Myth: Gadgets Always Interfere
(Formerly "Gadgets, Tools, Scales and Such")
By Coach Smith
There is a vigorous debate about using equipment to "assist" breastfeeding. Some advocate avoiding equipment at all costs; others are very quick to bring out the latest in technological solutions. Here's my philosophy:
Swimmers must compete without equipment. However, they often use a variety of tools during training - fins, hand paddles, pull buoys, etc to improve their technique. This is good coaching - to pick the specific training aid to accomplish improved performance. To do this, the coach must thoroughly analyze the deficit in performance and select a device that will correct the error. Use of the wrong item will not improve performance, and can even magnify the error. Good results begin with thorough knowledge of optimum performance, and a critical thinking process on the part of the coach.
Scales, pumps, supplementers and yes- even bottles and teats and ABM - are tools. They are designed for a specific purpose and work best when they are (1) accurate and effective, and (2) their use is limited to specific situations where other approaches have not worked. There is no substitute for clinical judgment regarding when to use a gadget. Equipment can interfere with the mother-baby relationship, the baby's ability to obtain milk at breast, or the mother's supply if used incorrectly. Before any gadget is used, informed consent should be obtained from mother. Since the end goal is direct breastfeeding, gadgets should be used as a last resort and for the shortest possible duration to reach or return to that goal.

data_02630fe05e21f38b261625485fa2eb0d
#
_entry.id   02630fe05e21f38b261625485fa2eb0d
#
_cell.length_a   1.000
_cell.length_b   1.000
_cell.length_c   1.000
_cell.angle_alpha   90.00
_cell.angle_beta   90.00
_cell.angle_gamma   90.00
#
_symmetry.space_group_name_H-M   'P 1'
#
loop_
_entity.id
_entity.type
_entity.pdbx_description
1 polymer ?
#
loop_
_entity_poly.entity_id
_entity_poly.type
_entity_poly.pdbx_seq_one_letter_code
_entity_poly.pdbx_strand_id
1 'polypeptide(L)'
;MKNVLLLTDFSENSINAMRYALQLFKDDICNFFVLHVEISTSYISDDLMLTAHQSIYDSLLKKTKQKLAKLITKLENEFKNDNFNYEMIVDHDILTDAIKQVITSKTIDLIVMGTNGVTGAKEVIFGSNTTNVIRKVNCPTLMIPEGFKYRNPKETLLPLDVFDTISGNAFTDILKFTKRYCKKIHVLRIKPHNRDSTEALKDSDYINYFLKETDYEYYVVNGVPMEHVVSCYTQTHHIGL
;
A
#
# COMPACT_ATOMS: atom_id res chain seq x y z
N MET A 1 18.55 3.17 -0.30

That doesn't mean that one should always "go without." Devices are not inherently evil. It's how they are used - too soon, too often, without a thorough analysis of the problem, without thinking of the consequences, etc. Using the right device at the right time is appropriate use of technology. Throwing a gadget at a problem because someone doesn't want to think through the issues or thinks that always using a gadget is OK is inappropriate. Keep your eyes on the end goal - direct breastfeeding.
Exclusive breastfeeding, like competitive swimming, by definition is "without equipment."
|Top of Page||